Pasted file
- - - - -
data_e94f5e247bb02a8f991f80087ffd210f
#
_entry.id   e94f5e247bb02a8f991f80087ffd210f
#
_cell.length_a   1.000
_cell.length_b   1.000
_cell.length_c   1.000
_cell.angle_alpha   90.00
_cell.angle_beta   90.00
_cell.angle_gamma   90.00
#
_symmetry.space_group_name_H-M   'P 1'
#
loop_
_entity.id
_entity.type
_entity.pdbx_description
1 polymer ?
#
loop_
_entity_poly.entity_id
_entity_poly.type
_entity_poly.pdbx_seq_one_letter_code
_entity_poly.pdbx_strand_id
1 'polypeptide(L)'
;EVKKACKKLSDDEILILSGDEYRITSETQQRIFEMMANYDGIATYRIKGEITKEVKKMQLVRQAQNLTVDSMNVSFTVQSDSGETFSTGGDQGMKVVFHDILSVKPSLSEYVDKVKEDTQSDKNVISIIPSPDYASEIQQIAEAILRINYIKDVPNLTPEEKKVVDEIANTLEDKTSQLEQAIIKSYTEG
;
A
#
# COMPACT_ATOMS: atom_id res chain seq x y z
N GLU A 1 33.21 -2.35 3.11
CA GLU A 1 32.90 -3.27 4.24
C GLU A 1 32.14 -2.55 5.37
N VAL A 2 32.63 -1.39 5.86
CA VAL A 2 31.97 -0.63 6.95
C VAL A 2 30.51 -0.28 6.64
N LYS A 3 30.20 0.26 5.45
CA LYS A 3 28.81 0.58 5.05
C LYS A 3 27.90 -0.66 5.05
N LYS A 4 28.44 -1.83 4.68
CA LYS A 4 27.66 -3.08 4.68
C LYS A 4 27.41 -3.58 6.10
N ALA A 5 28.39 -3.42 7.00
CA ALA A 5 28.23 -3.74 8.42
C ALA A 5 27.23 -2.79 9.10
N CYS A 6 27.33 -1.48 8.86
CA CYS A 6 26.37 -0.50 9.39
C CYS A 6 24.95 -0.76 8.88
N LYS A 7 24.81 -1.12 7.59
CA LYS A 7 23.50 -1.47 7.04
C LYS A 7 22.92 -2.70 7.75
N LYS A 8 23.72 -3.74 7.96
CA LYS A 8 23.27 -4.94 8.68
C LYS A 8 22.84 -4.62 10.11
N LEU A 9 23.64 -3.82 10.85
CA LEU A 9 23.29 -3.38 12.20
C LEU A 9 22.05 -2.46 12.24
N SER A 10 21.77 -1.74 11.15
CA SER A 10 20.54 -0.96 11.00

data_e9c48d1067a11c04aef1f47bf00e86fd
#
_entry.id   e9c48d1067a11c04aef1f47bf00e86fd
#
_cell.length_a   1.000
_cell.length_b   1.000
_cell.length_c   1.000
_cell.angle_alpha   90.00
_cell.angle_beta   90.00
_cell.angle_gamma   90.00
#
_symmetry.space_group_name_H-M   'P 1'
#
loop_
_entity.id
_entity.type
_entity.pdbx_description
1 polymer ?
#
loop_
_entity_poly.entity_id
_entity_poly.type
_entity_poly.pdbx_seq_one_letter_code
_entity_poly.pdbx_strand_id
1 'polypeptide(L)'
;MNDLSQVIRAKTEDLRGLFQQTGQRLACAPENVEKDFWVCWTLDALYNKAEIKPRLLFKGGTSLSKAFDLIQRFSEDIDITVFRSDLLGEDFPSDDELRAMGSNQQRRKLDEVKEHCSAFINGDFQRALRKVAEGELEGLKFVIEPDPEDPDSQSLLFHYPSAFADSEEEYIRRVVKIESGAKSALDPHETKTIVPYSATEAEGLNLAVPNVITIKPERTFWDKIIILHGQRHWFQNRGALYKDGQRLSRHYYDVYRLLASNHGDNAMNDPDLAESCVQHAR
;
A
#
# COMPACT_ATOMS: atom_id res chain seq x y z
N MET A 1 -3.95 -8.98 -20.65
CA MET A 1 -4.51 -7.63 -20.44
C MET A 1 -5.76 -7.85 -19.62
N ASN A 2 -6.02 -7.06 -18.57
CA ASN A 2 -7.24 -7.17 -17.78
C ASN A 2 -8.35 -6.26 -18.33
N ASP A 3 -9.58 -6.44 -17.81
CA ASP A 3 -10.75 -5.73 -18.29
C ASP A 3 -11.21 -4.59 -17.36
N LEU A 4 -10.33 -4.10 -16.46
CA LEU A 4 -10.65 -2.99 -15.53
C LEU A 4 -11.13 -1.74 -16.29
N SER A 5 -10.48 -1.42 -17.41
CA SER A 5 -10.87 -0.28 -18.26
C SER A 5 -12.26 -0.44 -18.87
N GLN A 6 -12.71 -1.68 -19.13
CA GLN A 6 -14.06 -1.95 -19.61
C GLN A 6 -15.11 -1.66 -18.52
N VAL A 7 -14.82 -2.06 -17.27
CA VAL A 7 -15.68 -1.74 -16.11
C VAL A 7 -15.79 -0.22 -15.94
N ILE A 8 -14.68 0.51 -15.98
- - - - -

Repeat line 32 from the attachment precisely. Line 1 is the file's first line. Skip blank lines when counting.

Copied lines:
CA GLU A 1 32.90 -3.27 4.24